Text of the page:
Effects of obesity and race on left ventricular geometry in hypertensive children
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Like left ventricular hypertrophy (LVH), abnormal left ventricular (LV) geometry increases cardiovascular risk, but little data utilizing age and sex-specific norms are currently available on LV geometry in hypertensive children.
This was a cross-sectional study of 141 hypertensive children aimed at determining the prevalence of LVH and abnormal LV geometry in the patient population and whether clinical characteristics associated with these findings differ by race. LVH was defined as an LV mass index of ≥95th percentile or cardiologist diagnosis. Abnormal geometry was defined as the presence of LVH or a relative wall thickness of >0.41.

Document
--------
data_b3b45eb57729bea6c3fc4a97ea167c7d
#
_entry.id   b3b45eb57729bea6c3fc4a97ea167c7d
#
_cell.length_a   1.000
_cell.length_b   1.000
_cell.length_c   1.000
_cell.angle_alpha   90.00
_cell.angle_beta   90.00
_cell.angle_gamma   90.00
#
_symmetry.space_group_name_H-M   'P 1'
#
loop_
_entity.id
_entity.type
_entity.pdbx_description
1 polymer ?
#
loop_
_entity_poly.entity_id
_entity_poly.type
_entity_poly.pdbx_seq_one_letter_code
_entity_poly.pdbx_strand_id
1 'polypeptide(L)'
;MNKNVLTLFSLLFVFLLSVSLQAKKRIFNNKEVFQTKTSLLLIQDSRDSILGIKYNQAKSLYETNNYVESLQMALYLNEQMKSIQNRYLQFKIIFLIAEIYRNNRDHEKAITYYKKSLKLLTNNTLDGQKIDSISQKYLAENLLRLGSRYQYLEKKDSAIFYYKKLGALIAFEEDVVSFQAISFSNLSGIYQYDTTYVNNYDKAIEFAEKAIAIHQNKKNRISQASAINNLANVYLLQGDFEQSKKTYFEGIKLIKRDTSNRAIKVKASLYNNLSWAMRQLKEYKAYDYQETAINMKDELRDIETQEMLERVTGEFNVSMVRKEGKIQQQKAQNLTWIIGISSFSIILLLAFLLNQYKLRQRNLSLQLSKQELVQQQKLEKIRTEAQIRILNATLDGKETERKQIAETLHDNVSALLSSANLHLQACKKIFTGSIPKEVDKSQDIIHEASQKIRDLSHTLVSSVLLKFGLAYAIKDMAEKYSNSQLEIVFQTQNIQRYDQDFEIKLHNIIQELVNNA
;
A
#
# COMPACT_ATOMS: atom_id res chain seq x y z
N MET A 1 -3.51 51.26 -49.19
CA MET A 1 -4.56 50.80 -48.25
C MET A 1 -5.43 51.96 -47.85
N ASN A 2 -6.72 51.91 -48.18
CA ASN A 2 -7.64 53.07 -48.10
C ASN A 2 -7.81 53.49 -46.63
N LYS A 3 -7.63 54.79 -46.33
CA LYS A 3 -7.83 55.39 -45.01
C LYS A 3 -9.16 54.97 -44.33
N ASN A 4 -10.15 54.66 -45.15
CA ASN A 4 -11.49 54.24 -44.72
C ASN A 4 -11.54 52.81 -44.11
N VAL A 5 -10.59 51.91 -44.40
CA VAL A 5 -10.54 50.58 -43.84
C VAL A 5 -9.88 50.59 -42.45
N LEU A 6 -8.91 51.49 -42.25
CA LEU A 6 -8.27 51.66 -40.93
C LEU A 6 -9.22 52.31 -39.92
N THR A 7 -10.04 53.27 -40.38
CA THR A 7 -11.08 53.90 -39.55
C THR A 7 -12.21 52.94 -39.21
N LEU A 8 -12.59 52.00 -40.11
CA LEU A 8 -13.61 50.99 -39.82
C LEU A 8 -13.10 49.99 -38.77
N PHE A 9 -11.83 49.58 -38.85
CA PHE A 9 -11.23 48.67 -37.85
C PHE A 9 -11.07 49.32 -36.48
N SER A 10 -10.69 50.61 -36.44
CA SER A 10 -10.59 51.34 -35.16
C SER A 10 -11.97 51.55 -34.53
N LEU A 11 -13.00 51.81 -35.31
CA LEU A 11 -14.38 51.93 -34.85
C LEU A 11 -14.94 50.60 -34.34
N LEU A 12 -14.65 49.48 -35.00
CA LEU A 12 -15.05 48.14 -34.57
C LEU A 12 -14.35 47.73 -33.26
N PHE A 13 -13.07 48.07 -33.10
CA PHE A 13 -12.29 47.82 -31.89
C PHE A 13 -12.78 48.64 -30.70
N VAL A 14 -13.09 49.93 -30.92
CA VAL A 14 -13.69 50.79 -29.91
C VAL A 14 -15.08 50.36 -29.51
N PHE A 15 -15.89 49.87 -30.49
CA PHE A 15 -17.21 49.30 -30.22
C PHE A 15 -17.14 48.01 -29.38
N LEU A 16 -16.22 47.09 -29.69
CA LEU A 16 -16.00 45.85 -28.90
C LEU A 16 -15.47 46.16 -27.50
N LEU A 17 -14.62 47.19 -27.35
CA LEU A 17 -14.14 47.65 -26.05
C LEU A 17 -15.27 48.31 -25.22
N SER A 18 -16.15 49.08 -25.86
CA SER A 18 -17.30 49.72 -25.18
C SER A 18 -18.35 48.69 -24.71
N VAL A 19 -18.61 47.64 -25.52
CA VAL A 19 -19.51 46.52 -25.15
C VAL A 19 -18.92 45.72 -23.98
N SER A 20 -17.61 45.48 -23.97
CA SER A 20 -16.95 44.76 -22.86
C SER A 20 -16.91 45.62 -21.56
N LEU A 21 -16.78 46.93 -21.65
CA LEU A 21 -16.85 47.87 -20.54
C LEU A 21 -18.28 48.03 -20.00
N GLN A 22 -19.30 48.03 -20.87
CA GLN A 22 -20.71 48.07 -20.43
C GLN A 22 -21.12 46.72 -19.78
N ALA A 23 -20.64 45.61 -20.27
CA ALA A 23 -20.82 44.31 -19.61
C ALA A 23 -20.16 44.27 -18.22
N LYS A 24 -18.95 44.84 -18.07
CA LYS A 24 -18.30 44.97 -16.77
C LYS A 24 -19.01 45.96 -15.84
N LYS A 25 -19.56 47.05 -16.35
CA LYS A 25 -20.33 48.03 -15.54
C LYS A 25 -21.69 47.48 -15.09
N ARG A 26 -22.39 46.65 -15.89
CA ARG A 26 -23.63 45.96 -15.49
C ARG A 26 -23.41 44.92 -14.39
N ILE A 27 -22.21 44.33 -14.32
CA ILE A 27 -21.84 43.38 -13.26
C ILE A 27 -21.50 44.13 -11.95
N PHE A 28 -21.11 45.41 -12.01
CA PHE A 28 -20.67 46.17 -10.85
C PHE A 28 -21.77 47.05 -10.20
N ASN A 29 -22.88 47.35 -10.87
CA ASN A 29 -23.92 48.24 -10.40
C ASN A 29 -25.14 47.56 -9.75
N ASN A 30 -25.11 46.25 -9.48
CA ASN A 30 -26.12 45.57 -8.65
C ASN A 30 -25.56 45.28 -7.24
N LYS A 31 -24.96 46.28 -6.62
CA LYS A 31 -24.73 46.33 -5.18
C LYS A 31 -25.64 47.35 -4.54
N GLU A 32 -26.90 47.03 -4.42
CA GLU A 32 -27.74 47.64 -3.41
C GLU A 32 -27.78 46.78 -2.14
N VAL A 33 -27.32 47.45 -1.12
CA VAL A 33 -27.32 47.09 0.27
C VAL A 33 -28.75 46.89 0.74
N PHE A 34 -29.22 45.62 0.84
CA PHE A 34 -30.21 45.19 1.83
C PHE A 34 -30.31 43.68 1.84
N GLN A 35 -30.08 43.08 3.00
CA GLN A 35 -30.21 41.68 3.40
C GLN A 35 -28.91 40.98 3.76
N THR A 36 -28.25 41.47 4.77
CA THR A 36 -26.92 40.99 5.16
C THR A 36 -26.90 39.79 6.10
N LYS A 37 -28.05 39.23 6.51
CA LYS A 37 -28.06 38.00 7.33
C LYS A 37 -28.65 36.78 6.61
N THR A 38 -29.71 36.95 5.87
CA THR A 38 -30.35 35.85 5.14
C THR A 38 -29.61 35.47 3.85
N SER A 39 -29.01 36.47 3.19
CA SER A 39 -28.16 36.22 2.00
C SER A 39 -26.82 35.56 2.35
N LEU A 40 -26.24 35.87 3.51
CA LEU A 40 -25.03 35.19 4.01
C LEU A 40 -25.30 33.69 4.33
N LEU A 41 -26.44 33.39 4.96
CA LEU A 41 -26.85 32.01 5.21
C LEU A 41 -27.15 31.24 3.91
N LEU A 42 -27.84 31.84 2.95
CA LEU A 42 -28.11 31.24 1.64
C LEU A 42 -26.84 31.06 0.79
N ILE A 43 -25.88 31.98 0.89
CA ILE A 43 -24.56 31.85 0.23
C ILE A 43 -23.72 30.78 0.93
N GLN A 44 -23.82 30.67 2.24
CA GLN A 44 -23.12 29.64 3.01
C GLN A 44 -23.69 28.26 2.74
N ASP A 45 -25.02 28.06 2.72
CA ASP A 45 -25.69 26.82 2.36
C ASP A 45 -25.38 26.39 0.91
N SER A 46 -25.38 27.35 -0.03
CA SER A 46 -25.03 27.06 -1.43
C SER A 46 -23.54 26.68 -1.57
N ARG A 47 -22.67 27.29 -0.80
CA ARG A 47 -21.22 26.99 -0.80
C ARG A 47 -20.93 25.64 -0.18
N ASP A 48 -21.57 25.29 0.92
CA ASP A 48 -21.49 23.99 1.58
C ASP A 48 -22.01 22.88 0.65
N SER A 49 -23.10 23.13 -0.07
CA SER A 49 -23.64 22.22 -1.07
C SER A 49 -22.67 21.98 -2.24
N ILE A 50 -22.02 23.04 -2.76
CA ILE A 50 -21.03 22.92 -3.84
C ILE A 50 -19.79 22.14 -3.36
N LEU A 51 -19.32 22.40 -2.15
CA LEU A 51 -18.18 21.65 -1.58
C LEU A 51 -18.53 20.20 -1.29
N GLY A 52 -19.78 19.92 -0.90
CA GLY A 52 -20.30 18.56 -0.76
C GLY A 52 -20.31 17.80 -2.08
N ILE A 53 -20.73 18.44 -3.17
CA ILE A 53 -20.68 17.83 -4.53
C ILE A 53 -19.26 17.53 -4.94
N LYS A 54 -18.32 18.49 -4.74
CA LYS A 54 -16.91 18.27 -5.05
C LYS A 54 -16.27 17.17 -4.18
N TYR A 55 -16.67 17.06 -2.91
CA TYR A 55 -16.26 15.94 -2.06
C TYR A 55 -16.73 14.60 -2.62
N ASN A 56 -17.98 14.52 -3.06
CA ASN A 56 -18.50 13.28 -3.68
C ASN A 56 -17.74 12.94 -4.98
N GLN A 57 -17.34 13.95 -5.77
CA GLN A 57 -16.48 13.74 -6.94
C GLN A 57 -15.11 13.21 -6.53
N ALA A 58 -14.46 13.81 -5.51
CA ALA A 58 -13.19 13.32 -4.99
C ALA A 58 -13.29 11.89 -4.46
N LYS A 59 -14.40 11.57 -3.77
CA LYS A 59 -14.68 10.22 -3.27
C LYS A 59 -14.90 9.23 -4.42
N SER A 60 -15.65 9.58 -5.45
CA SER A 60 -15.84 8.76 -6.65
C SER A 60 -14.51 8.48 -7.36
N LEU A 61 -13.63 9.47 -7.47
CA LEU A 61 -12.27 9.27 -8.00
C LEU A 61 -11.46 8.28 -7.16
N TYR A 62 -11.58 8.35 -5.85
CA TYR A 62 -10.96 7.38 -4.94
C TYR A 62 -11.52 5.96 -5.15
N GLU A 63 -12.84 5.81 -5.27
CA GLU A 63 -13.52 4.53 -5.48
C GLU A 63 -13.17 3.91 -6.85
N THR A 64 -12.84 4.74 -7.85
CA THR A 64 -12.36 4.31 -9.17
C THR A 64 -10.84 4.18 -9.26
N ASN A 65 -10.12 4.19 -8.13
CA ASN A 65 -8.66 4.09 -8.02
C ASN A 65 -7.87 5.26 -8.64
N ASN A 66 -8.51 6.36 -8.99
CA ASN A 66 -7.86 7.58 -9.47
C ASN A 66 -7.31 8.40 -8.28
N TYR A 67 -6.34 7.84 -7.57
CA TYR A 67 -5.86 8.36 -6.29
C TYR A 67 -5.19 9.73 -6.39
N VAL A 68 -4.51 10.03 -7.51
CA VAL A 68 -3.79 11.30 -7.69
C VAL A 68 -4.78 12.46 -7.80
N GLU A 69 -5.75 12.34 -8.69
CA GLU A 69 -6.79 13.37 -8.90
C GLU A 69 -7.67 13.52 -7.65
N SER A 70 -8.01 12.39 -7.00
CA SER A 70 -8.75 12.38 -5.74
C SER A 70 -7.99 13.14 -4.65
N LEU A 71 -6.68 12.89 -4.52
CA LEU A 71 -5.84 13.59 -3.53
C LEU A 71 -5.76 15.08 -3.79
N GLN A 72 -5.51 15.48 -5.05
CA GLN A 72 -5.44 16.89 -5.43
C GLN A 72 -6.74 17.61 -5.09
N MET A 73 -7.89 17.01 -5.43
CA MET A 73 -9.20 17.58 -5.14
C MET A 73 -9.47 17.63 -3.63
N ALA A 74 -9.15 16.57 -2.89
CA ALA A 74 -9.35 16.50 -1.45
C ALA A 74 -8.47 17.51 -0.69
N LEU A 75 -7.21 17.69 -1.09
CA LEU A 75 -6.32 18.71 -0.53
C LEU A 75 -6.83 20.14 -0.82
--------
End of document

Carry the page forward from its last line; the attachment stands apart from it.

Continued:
The prevalence of LVH was 35 % overall. According to race, LVH prevalence was 49 % among African-Americans (AA) versus 30 % among non-AA (p < 0.05). Overweight/obesity was also highly prevalent among AA compared to non-AA (87 vs. 71 %, respectively; p = 0.03). After multivariable adjustment, the body mass index (BMI) z-score and 95 % diastolic blood pressure (BP) index were the sole independent predictors of LVH. Of the 141 hypertensive children, 40 % had abnormal LV geometry; 63 % among AA vs. 32 % among non-AA (p = 0.001). Multivariable analyses revealed a 3.8-fold increased odds of abnormal geometry among AA (p = 0.002).
While LVH, abnormal geometry and overweight/obesity are more prevalent among AA hypertensive children, after multivariable adjustment, BMI and race were independently associated with LVH and abnormal geometry, respectively. This result suggests that both race and obesity have important roles in the development of end-organ damage among children with primary hypertension.
KeywordsHypertension Obesity Heart Hypertrophy Left Ventricular Ventricular Remodeling Ethnology
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